Iran Starts Trial of Female Journalist Who Covered Amini’s Death 

A protester holds a portrait of Mahsa Amini during a demonstration in support of Amini, a young Iranian woman who died after being arrested in Tehran by the country's morality police, on Istiklal avenue in Istanbul on 20 September, 2022. (AFP/Getty Images)
A protester holds a portrait of Mahsa Amini during a demonstration in support of Amini, a young Iranian woman who died after being arrested in Tehran by the country's morality police, on Istiklal avenue in Istanbul on 20 September, 2022. (AFP/Getty Images)
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Iran Starts Trial of Female Journalist Who Covered Amini’s Death 

A protester holds a portrait of Mahsa Amini during a demonstration in support of Amini, a young Iranian woman who died after being arrested in Tehran by the country's morality police, on Istiklal avenue in Istanbul on 20 September, 2022. (AFP/Getty Images)
A protester holds a portrait of Mahsa Amini during a demonstration in support of Amini, a young Iranian woman who died after being arrested in Tehran by the country's morality police, on Istiklal avenue in Istanbul on 20 September, 2022. (AFP/Getty Images)

A Revolutionary Court in Iran on Tuesday began the trial of a female journalist behind closed doors on charges linked to her coverage of a Kurdish-Iranian woman whose death in custody last year sparked months of unrest, her husband said on Twitter.

Mahsa Amini's death while held by the morality police for allegedly violating Iran's strict dress code unleashed a wave of mass anti-government protests for months, posing one of the boldest challenges to the country's clerical leaders in decades.

A photo taken by Niloofar Hamedi for the pro-reform Sharq daily showing Amini’s parents hugging each other in a Tehran hospital where their daughter was lying in a coma was the first sign to the world that all was not well with 22-year-old Amini.

Tuesday's trial session "ended in less than two hours while her lawyers did not get a chance to defend her and her family members were not allowed to attend the court," Hamedi's husband, Mohammad Hossein Ajorlou, said on Twitter.

"She denied all the charges against her and emphasized that she had performed her duty as a journalist based on the law."

Hamedi, along with another female journalist, Elaheh Mohammadi, who went on trial on Monday, face several charges including "colluding with hostile powers" for their coverage of Amini's death.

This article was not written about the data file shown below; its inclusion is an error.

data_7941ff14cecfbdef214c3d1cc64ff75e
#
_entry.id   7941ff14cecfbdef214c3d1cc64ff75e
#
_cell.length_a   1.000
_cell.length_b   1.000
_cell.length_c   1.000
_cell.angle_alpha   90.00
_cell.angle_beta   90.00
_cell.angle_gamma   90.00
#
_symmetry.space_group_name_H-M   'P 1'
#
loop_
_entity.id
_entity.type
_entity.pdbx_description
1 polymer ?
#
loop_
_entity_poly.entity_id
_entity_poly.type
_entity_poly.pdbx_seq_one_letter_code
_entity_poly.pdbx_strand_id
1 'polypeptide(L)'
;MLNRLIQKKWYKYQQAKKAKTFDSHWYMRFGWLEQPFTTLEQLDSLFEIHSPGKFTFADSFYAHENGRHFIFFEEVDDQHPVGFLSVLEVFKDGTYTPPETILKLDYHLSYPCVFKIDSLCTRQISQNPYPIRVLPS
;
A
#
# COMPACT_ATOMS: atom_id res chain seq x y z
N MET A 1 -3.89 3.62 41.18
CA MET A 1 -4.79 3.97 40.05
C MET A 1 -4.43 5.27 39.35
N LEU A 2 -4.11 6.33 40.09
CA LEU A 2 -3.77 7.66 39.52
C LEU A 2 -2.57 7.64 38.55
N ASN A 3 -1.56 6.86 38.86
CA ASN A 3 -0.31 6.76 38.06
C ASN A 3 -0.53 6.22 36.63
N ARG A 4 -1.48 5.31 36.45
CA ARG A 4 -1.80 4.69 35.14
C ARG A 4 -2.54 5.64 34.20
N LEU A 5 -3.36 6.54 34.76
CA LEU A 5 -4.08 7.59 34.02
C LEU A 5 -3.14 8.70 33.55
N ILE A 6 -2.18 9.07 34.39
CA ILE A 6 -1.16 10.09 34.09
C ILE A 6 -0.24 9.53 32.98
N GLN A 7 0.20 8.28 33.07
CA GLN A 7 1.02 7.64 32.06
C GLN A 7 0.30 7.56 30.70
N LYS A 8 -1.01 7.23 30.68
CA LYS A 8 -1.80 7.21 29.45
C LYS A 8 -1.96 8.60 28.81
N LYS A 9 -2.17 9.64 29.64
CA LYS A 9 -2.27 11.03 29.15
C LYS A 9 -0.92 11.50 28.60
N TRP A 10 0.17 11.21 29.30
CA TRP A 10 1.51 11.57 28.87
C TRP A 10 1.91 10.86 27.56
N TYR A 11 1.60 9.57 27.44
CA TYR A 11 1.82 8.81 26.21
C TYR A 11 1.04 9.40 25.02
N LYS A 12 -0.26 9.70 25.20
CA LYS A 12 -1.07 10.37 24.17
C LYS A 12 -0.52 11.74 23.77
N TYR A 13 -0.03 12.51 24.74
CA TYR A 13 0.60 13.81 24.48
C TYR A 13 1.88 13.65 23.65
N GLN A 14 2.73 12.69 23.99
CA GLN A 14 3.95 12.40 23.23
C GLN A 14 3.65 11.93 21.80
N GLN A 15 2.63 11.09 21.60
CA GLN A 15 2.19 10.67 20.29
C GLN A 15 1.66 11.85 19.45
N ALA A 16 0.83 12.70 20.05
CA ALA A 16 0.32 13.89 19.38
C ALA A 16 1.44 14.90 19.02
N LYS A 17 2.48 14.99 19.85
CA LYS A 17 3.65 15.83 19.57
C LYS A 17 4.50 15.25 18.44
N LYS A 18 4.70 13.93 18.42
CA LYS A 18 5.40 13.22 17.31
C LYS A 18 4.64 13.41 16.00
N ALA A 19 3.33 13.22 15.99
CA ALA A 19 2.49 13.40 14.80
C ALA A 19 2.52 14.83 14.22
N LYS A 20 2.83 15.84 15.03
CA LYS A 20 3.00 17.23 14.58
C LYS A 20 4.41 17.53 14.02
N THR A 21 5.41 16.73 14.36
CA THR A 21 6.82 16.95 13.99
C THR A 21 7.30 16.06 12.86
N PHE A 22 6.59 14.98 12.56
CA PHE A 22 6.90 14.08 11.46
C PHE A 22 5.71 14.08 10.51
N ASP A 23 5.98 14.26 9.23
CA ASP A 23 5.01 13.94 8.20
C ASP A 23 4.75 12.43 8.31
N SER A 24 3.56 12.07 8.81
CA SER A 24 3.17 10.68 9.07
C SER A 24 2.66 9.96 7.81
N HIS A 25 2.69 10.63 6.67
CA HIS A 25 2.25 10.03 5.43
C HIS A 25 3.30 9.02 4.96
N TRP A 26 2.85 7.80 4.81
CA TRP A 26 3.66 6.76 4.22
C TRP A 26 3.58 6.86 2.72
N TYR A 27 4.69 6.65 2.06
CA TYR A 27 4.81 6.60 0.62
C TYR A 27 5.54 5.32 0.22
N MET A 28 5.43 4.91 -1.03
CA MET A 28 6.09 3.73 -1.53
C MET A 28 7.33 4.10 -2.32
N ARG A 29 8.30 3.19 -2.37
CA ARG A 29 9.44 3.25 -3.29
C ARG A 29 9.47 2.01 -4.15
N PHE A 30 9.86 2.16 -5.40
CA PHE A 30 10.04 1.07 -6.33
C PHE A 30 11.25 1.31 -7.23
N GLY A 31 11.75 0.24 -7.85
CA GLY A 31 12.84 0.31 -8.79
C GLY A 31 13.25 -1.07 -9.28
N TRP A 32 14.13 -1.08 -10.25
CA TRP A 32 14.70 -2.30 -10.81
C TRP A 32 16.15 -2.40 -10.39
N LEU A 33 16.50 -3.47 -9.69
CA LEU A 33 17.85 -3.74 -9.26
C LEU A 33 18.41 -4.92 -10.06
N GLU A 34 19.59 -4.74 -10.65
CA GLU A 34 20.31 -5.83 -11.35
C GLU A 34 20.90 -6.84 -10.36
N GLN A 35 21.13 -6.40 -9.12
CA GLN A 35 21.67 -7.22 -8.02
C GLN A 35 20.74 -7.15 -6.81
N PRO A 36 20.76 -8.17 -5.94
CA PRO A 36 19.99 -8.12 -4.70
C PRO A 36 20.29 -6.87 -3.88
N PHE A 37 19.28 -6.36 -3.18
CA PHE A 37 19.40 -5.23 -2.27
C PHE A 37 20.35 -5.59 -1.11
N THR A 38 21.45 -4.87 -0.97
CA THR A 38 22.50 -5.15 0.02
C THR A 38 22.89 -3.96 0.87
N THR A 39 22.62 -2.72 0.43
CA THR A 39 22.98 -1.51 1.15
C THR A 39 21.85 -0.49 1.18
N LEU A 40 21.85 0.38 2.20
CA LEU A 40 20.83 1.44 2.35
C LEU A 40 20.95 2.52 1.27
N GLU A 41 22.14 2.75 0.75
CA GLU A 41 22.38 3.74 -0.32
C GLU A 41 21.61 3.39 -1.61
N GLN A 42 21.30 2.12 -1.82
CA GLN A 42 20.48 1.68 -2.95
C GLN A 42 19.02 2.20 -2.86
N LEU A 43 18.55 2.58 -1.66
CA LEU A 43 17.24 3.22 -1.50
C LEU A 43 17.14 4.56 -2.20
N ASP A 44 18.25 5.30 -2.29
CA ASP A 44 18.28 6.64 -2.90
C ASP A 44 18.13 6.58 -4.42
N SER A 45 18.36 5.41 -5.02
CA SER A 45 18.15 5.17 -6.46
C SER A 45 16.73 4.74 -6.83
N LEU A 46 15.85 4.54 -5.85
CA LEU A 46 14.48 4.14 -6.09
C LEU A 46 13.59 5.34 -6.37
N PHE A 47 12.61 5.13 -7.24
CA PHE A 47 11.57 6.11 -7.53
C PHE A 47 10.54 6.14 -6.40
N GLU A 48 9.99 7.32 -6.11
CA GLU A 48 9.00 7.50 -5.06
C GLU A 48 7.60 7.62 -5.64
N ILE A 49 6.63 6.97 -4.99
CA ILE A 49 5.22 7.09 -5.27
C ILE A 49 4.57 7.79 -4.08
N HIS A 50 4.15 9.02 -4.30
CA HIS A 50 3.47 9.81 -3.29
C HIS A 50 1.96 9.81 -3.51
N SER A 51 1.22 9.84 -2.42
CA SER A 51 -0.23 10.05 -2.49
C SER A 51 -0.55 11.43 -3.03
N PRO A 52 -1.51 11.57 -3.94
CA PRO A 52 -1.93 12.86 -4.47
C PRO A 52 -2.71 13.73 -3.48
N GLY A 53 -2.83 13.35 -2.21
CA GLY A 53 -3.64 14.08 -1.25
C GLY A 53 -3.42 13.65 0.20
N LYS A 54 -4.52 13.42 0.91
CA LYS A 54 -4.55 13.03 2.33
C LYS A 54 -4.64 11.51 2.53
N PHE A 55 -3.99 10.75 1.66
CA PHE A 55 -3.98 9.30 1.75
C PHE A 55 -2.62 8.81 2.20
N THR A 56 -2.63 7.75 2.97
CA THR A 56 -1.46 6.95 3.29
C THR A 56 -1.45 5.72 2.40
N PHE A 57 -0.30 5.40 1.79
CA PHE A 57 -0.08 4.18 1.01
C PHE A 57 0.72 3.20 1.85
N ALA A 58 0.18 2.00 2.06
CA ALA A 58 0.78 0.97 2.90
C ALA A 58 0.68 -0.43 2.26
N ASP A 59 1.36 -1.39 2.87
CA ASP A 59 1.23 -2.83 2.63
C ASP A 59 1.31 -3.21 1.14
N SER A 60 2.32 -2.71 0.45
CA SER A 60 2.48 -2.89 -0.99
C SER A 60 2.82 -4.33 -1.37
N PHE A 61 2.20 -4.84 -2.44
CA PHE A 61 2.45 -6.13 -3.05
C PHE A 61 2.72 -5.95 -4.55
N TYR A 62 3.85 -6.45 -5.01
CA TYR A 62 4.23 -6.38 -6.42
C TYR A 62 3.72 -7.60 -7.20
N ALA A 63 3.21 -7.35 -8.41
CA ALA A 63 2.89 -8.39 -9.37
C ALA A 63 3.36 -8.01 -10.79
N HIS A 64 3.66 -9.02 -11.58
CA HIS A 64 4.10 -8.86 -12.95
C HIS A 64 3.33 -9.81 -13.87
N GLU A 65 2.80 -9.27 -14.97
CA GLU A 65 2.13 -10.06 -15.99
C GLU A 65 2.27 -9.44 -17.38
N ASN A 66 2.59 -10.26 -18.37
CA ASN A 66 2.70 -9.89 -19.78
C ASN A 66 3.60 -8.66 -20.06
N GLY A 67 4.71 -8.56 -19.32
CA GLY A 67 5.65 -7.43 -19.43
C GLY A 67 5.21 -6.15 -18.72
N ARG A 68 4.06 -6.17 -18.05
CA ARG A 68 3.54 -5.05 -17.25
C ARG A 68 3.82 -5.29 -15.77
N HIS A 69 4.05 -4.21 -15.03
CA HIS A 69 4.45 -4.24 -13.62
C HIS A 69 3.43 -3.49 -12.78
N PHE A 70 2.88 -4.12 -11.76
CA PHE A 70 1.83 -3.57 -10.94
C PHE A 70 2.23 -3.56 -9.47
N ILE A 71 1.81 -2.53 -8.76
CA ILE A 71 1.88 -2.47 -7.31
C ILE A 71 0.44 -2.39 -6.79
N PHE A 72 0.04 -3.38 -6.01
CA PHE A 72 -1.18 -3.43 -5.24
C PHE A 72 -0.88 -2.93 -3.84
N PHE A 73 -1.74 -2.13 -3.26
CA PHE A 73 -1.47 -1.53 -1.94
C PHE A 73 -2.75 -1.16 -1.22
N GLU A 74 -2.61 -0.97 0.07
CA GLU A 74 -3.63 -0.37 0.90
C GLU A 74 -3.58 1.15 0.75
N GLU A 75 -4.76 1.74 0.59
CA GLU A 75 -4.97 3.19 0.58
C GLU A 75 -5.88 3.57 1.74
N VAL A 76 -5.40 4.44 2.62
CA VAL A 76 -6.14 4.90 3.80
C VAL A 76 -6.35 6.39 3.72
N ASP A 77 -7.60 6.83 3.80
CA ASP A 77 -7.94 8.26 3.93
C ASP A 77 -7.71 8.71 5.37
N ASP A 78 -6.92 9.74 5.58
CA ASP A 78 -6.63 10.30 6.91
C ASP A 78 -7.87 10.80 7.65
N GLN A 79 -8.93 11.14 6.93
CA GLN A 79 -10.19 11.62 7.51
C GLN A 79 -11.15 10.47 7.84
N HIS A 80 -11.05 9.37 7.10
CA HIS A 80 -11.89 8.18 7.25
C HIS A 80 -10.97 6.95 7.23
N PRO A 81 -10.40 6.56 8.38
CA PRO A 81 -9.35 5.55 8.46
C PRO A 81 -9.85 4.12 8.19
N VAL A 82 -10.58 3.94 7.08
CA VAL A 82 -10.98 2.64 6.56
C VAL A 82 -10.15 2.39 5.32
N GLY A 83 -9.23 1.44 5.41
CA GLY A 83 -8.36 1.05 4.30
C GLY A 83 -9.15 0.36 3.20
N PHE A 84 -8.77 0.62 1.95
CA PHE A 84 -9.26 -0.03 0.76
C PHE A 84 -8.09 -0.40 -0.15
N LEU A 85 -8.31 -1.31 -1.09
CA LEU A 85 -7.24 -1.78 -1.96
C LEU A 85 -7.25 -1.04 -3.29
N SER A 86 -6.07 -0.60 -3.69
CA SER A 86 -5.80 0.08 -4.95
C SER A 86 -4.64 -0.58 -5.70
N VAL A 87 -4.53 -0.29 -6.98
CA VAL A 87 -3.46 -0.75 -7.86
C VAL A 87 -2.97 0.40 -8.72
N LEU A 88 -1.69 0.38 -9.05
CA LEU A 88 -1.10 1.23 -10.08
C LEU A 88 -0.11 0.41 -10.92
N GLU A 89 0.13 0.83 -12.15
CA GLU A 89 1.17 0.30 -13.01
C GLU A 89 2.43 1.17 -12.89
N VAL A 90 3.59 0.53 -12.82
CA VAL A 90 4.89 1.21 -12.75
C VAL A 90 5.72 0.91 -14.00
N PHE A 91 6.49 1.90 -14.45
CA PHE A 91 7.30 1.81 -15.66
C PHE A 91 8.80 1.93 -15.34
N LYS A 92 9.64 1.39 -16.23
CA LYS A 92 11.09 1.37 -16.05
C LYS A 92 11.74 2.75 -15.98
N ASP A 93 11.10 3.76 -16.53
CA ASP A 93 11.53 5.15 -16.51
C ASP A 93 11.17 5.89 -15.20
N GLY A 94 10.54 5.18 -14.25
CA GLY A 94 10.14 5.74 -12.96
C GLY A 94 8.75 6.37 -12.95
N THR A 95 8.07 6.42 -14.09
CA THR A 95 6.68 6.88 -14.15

Iran's intelligence ministry in October accused Mohammadi and Hamedi, both imprisoned for over eight months, of being CIA foreign agents.

Iran's clerical rulers have blamed the protests on an array of enemies, including the United States, aimed at destabilizing the country.



Russian Passenger Jet Crashes Flying Empty Crashes Near Moscow, Killing its Crew of 3

The Sukhoi Superjet 100 went down in the Moscow region, according to Russian emergency officials. - The AP
The Sukhoi Superjet 100 went down in the Moscow region, according to Russian emergency officials. - The AP
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Russian Passenger Jet Crashes Flying Empty Crashes Near Moscow, Killing its Crew of 3

The Sukhoi Superjet 100 went down in the Moscow region, according to Russian emergency officials. - The AP
The Sukhoi Superjet 100 went down in the Moscow region, according to Russian emergency officials. - The AP

A Russian passenger jet crashed Friday while flying without passengers, killing its crew of three, officials said.

The Sukhoi Superjet 100 went down in the Moscow region, according to Russian emergency officials.

The authorities said the plane belonged to Gazprom Avia, a carrier owned by the Russian state-controlled natural gas giant Gazprom.

They said the plane took off from an aircraft-making plant at Lukhovitsy 110 kilometers (68 miles) southeast of the Russian capital where it had undergone repairs. It was heading to Moscow's Vnukovo airport when it crashed.

The Investigative Committee, the country's top state criminal investigation agency, has launched a probe into the crash.

A Sukhoi Superjet crashed at Moscow's Sheremetyevo airport in May 2019, killing 41. It was struck by lightning and made an emergency landing shortly after takeoff. The probe blamed the pilot, concluding that he landed the plane heavy with unburned fuel at excessive speed, resulting in a rough touchdown that sparked a fire.